C2: The set of almost periodic functions is dense in L^2(X)

C3: For all f \in L^2(X), \ \varepsilon, \delta > 0, there exists D \subseteq Y, \ \nu(D) > 1- \delta, \  g_1, \cdots, g_k \in L^2(X) s.t. for any \gamma \in \Gamma and almost every y \in Y, we have

\displaystyle \min_{1 \leq i \leq k} || \gamma (f)|_{f^{-1}(D)} - g_i||_y < \varepsilon

C4: For all f \in L^2(X), \ \varepsilon, \delta > 0, there exists g_1, \cdots, g_k \in L^2(X) s.t. for any \gamma \in \Gamma, there is a set D \subseteq Y, \ \nu(D) > 1- \delta, for all y \in D

\displaystyle \min_{1 \leq i \leq k} || \gamma (f) - g_i||_y < \varepsilon

C5: For all f \in L^2(X), let \bar{f} \in L^1(X \times_Y X) where

\bar{f}: (x_1, x_2) \mapsto f(x_1) \cdot f(x_2)

Let I=(I_k) be a Folner sequence, then \bar{f}=\bar{0} iff P \bar{f} = \bar{0}.

Theorem: All five definitions are equivalent.

Proof: “C1 \Rightarrow C2″

Since almost periodic functions are closed under linear combination, it suffice to show any element in a set of basis is approximated arbitrarily well by almost periodic functions.

Let our basis be as given in C1.

For all H \in L^\infty (X \times_Y X) \cap \Gamma_{inv} (X \times_Y X), the associated linear operator \varphi_H: L^2(X) \rightarrow L^2(X) where \varphi_H: f \mapsto H \ast f is bounded. Hence it suffice to check H \ast f for a dense set of f \in L^2(X). We consider the set of all fiberwise bounded f i.e. for all y \in Y, ||f||_y \leq M_y.

For all \delta > 0, we perturb H \ast f by multiplying it by the characteristic function of a set of measure at least 1- \delta to get an almost periodic function.

“C2 \Rightarrow C3″:

For any f \in L^2(X), there exists f' almost periodic, with ||f-f'||< \frac{\epsilon \sqrt{\delta}}{2} . Let \{ g_1, g_2, \cdots, g_{k-1} \} be the functions obtained from the almost periodicity of f' with constant \varepsilon/2, g_k = \bar{0}.

Let D = \{ y \ | \ ||f-f'||_y < \varepsilon/2 \}, since

|| f - f'||^2 = \int ||f-f'||_y^2 d \nu(y)

Hence ||f-f'||< \frac{\varepsilon \sqrt{\delta}}{2} \ \Rightarrow \ ||f-f'||^2 < \frac{\varepsilon^2 \delta}{4}, \{ y \ | \ ||f-f'||_y > \varepsilon/2 \} has measure at most \delta/2, therefore \nu(D) > 1- \delta.

For all \gamma \in \Gamma, ify \in \gamma^{-1}(D) then

|| \gamma f|_{\alpha^{-1}(D)} - \gamma f'||_y  = ||f|_{\alpha^{-1}(D)} - f'||_{\gamma(y)} < \varepsilon /2

Hence \displaystyle \min_{1 \leq i \leq k-1} ||\gamma f|_{\alpha^{-1}(D)} - g_i||_y < \varepsilon /2 + \varepsilon /2 = \varepsilon

If y \notin \gamma^{-1}(D) then f|_{\alpha^{-1}(D)} vanishes on \alpha^{-1}(\gamma y) so that || \gamma f|_{\alpha^{-1}(D)} - g_i||_y = 0 < \varepsilon.

Hence \alpha satisfies C3.

“C3 \Rightarrow C4″:

This is immediate since for all y \in \gamma^{-1}(D), we have \gamma f = \gamma f|_{\alpha^{-1}(D)} on \alpha^{-1}(y) hence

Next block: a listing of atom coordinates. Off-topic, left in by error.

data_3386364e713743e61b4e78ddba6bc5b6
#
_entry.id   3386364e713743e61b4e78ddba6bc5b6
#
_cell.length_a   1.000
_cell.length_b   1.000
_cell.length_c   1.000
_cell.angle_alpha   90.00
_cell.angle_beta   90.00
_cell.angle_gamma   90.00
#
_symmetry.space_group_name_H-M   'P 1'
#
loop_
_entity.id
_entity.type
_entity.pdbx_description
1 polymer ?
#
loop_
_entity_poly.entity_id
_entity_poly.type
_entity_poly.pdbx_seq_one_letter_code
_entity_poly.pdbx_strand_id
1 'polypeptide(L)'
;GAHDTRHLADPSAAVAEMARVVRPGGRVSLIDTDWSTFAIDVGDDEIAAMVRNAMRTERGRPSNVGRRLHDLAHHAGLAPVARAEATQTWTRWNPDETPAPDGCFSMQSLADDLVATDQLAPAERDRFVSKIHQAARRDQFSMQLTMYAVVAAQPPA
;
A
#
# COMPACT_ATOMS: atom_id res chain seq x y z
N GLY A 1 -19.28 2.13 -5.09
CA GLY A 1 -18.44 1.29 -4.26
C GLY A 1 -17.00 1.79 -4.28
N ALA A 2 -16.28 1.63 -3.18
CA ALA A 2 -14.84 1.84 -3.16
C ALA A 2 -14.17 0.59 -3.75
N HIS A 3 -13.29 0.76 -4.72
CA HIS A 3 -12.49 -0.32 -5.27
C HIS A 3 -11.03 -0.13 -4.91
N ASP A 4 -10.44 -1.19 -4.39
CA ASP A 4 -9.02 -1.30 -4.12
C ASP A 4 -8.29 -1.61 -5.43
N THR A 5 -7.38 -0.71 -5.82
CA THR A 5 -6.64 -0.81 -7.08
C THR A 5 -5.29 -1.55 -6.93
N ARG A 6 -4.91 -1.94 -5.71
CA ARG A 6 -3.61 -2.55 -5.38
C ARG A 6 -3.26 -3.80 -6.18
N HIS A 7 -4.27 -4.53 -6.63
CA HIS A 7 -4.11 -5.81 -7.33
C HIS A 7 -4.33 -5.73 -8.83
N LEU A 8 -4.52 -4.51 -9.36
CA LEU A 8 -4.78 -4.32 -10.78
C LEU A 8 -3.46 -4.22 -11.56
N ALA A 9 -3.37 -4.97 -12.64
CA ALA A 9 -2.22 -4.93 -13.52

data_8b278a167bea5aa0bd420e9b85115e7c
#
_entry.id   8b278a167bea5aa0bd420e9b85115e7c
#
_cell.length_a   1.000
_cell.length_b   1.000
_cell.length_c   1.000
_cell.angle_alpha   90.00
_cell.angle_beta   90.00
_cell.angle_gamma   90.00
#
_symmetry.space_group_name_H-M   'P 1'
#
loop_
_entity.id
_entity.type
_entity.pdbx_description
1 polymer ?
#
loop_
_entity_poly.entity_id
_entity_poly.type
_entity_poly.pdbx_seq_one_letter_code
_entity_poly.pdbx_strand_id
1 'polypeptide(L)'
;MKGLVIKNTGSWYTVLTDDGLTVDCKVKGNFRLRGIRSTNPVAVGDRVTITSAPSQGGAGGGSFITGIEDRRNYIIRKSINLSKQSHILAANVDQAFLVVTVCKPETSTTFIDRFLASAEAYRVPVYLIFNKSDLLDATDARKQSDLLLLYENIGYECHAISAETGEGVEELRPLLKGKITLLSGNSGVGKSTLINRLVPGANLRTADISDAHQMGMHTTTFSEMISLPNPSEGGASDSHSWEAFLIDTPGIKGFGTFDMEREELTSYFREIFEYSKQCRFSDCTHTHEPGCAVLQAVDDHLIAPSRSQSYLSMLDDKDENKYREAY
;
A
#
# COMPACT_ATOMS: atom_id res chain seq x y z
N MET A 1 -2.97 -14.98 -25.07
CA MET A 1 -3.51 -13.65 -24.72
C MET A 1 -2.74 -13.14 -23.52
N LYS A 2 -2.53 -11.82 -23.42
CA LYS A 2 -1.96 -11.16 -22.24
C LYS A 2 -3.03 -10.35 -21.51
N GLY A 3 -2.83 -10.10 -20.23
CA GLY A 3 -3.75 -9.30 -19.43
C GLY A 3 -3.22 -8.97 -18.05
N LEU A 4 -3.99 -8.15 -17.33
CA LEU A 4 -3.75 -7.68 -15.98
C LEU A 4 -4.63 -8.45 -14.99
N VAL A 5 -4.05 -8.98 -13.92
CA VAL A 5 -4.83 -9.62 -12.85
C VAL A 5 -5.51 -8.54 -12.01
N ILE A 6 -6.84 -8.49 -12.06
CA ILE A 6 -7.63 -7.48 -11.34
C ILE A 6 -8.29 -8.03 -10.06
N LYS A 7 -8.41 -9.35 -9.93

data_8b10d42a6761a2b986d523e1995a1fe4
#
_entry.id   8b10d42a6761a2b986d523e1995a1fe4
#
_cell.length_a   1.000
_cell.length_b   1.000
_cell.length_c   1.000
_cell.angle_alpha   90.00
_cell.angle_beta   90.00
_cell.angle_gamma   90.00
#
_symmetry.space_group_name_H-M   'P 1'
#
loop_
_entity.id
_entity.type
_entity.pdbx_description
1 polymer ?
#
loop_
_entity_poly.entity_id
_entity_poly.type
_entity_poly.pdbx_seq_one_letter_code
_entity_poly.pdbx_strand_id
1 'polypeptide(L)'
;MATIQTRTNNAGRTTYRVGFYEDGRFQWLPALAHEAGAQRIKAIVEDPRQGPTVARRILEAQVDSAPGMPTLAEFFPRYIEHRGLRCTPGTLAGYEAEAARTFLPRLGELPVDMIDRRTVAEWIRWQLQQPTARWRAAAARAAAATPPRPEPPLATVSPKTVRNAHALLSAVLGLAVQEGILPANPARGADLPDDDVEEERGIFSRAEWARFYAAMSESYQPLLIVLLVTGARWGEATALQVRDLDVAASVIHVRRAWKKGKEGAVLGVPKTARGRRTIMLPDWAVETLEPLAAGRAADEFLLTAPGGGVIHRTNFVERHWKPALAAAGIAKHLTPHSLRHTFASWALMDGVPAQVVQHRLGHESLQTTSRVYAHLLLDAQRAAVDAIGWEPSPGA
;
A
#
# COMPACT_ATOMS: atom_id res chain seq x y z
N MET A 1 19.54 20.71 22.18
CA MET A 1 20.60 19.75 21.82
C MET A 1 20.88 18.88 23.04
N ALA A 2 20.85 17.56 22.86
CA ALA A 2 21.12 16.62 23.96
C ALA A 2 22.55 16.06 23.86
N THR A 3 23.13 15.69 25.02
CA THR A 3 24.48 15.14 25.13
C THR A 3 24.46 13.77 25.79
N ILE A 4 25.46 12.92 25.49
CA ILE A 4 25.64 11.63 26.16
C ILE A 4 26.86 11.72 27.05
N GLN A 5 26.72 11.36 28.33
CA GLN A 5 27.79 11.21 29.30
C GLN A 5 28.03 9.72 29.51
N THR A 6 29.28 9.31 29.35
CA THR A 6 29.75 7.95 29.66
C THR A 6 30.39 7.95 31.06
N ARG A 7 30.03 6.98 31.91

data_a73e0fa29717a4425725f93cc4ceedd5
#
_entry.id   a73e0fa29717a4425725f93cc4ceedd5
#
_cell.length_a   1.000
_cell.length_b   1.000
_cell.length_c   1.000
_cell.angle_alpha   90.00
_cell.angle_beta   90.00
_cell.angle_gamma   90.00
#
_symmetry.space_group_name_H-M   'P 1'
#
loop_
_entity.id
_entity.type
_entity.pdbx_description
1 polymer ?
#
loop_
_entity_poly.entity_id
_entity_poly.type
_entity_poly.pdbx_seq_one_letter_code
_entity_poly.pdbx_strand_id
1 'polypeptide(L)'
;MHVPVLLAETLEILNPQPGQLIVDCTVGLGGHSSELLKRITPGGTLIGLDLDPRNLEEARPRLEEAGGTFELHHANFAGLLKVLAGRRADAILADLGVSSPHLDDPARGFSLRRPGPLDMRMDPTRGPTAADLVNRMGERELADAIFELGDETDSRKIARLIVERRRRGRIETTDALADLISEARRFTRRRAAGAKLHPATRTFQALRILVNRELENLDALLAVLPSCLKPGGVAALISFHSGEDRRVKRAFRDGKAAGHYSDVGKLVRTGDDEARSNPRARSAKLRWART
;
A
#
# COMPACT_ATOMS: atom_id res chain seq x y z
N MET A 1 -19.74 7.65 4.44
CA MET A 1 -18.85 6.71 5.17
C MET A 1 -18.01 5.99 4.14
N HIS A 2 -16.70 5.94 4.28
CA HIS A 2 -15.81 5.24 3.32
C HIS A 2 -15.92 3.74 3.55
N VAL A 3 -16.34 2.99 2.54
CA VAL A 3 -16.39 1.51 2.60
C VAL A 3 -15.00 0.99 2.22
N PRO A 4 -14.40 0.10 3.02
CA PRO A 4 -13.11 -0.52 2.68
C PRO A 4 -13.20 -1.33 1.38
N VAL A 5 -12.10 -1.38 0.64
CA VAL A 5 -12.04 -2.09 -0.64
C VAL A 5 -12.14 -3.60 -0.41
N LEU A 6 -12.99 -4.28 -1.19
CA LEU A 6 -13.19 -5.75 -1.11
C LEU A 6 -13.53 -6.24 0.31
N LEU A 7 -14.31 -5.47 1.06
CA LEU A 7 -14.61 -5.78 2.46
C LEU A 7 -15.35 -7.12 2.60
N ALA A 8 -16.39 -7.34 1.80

\displaystyle \min_{1 \leq i \leq k} ||\gamma f - g_i||_y < \min_{1 \leq i \leq k-1} ||\gamma f_{\alpha^{-1}(D)} - g_i||_y < \varepsilon

\nu(\gamma^{-1}(D)) = \nu(D) > 1-\delta. Hence \alpha satisfies C4.

“C4 \Rightarrow C5″:

For all f \in L^2(X), \ \varepsilon, \delta > 0, by C4, there exists g_1, \cdots, g_k \in L^2(X) s.t. for any \gamma \in \Gamma, there is a set D \subseteq Y, \ \nu(D) > 1- \delta, for all y \in D

\displaystyle \min_{1 \leq i \leq k} || \gamma (f) - g_i||_y < \varepsilon

W.L.O.G. we may suppose all g_i are bounded since by making \delta slighter larger we can modify the unbounded parts to be bounded.

\bar{g_j} \otimes g_j \in L^\infty(X \times_Y X), suppose P(\bar{f}) = 0.

Recall in C5 we have \bar{f}: (x_1, x_2) \mapsto f(x_1) \cdot f(x_2), and \displaystyle P_I \bar{f}(x_1, x_2) = \lim_{k \rightarrow \infty} \frac{1}{|I_k|} \sum_{\gamma \in I+k} f(\gamma x_1) \bar{ f(\gamma x_2)}.

For each 1 \leq j \leq k, we have \int (\bar{g_j} \otimes g_j) \cdot P \bar{f} d(\mu \times_Y \mu) = 0

Hence we have \displaystyle \lim_{i \rightarrow \infty} \frac{1}{|I_i|} \sum_{\gamma \in I_i} \int (\bar{g_j(x_1)} g_j(x_2)) \cdot \gamma f(x_1) \bar{\gamma f(x_2)} d\mu \times_Y \mu(x_1, x_2) = 0

\Rightarrow \displaystyle \lim_{i \rightarrow \infty} \frac{1}{|I_i|} \sum_{\gamma \in I_i} \int | \int \bar{g_j(x)} \gamma f(x) d\mu_y(x)|^2 d \nu(y) = 0

\Rightarrow \displaystyle \lim_{i \rightarrow \infty} \frac{1}{|I_i|} \sum_{\gamma \in I_i} \{ \sum_{j=1}^k \int | \int \bar{g_j(x)} \gamma f(x) d\mu_y(x)|^2 d \nu(y) \} = 0

Hence for large enough i, there exists \gamma \in I_i s.t. \sum_{j=1}^k \int | \int \bar{g_j(x)} \gamma f(x) d\mu_y(x)|^2 d \nu(y) is as small as we want.

We may find D' \subseteq Y with \nu(D) > 1-\delta s.t. for all y \in D' and for all j, we have

| \int \bar{g_j(x)} \gamma f(x) d\mu_y(x)|^2 < \varepsilon^2

On the other hand, by construction there is j with || \gamma f - g_j||^2_y < \varepsilon^2 for all y \in D, with \nu(D) > 1-\delta .